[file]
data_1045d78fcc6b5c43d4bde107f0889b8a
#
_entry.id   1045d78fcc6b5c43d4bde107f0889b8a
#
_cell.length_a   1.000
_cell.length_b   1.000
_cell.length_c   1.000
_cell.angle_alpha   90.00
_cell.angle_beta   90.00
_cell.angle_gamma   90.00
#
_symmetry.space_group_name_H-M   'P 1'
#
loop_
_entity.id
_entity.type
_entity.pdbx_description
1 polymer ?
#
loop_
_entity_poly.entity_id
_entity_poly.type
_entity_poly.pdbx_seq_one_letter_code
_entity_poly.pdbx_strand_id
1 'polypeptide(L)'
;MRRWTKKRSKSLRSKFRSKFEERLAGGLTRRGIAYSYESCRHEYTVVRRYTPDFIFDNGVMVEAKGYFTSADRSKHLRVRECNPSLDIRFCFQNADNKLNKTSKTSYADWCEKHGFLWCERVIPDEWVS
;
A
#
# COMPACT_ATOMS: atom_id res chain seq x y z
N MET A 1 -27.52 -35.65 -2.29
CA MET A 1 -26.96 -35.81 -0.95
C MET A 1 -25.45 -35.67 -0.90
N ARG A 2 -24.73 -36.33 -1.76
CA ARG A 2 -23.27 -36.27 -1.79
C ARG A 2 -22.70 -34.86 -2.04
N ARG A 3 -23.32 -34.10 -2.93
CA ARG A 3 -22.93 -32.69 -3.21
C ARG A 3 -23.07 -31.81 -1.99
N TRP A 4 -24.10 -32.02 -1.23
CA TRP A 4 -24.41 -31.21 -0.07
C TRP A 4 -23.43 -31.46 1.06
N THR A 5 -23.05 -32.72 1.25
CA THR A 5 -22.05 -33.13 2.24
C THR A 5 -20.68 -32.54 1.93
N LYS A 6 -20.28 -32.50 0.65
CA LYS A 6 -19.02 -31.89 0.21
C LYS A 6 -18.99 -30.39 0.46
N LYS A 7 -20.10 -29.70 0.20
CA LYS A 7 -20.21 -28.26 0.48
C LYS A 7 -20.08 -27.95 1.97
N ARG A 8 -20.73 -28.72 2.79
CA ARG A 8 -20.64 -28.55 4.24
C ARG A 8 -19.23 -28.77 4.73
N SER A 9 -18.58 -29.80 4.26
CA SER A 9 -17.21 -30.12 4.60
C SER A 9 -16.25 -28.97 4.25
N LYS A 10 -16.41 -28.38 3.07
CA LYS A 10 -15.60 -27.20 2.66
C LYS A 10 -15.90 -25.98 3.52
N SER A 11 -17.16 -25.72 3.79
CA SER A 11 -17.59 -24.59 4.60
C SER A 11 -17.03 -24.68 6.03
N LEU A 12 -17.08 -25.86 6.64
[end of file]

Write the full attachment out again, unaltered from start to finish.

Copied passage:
data_1045d78fcc6b5c43d4bde107f0889b8a
#
_entry.id   1045d78fcc6b5c43d4bde107f0889b8a
#
_cell.length_a   1.000
_cell.length_b   1.000
_cell.length_c   1.000
_cell.angle_alpha   90.00
_cell.angle_beta   90.00
_cell.angle_gamma   90.00
#
_symmetry.space_group_name_H-M   'P 1'
#
loop_
_entity.id
_entity.type
_entity.pdbx_description
1 polymer ?
#
loop_
_entity_poly.entity_id
_entity_poly.type
_entity_poly.pdbx_seq_one_letter_code
_entity_poly.pdbx_strand_id
1 'polypeptide(L)'
;MRRWTKKRSKSLRSKFRSKFEERLAGGLTRRGIAYSYESCRHEYTVVRRYTPDFIFDNGVMVEAKGYFTSADRSKHLRVRECNPSLDIRFCFQNADNKLNKTSKTSYADWCEKHGFLWCERVIPDEWVS
;
A
#
# COMPACT_ATOMS: atom_id res chain seq x y z
N MET A 1 -27.52 -35.65 -2.29
CA MET A 1 -26.96 -35.81 -0.95
C MET A 1 -25.45 -35.67 -0.90
N ARG A 2 -24.73 -36.33 -1.76
CA ARG A 2 -23.27 -36.27 -1.79
C ARG A 2 -22.70 -34.86 -2.04
N ARG A 3 -23.32 -34.10 -2.93
CA ARG A 3 -22.93 -32.69 -3.21
C ARG A 3 -23.07 -31.81 -1.99
N TRP A 4 -24.10 -32.02 -1.23
CA TRP A 4 -24.41 -31.21 -0.07
C TRP A 4 -23.43 -31.46 1.06
N THR A 5 -23.05 -32.72 1.25
CA THR A 5 -22.05 -33.13 2.24
C THR A 5 -20.68 -32.54 1.93
N LYS A 6 -20.28 -32.50 0.65
CA LYS A 6 -19.02 -31.89 0.21
C LYS A 6 -18.99 -30.39 0.46
N LYS A 7 -20.10 -29.70 0.20
CA LYS A 7 -20.21 -28.26 0.48
C LYS A 7 -20.08 -27.95 1.97
N ARG A 8 -20.73 -28.72 2.79
CA ARG A 8 -20.64 -28.55 4.24
C ARG A 8 -19.23 -28.77 4.73
N SER A 9 -18.58 -29.80 4.26
CA SER A 9 -17.21 -30.12 4.60
C SER A 9 -16.25 -28.97 4.25
N LYS A 10 -16.41 -28.38 3.07
CA LYS A 10 -15.60 -27.20 2.66
C LYS A 10 -15.90 -25.98 3.52
N SER A 11 -17.16 -25.72 3.79
CA SER A 11 -17.59 -24.59 4.60
C SER A 11 -17.03 -24.68 6.03
N LEU A 12 -17.08 -25.86 6.64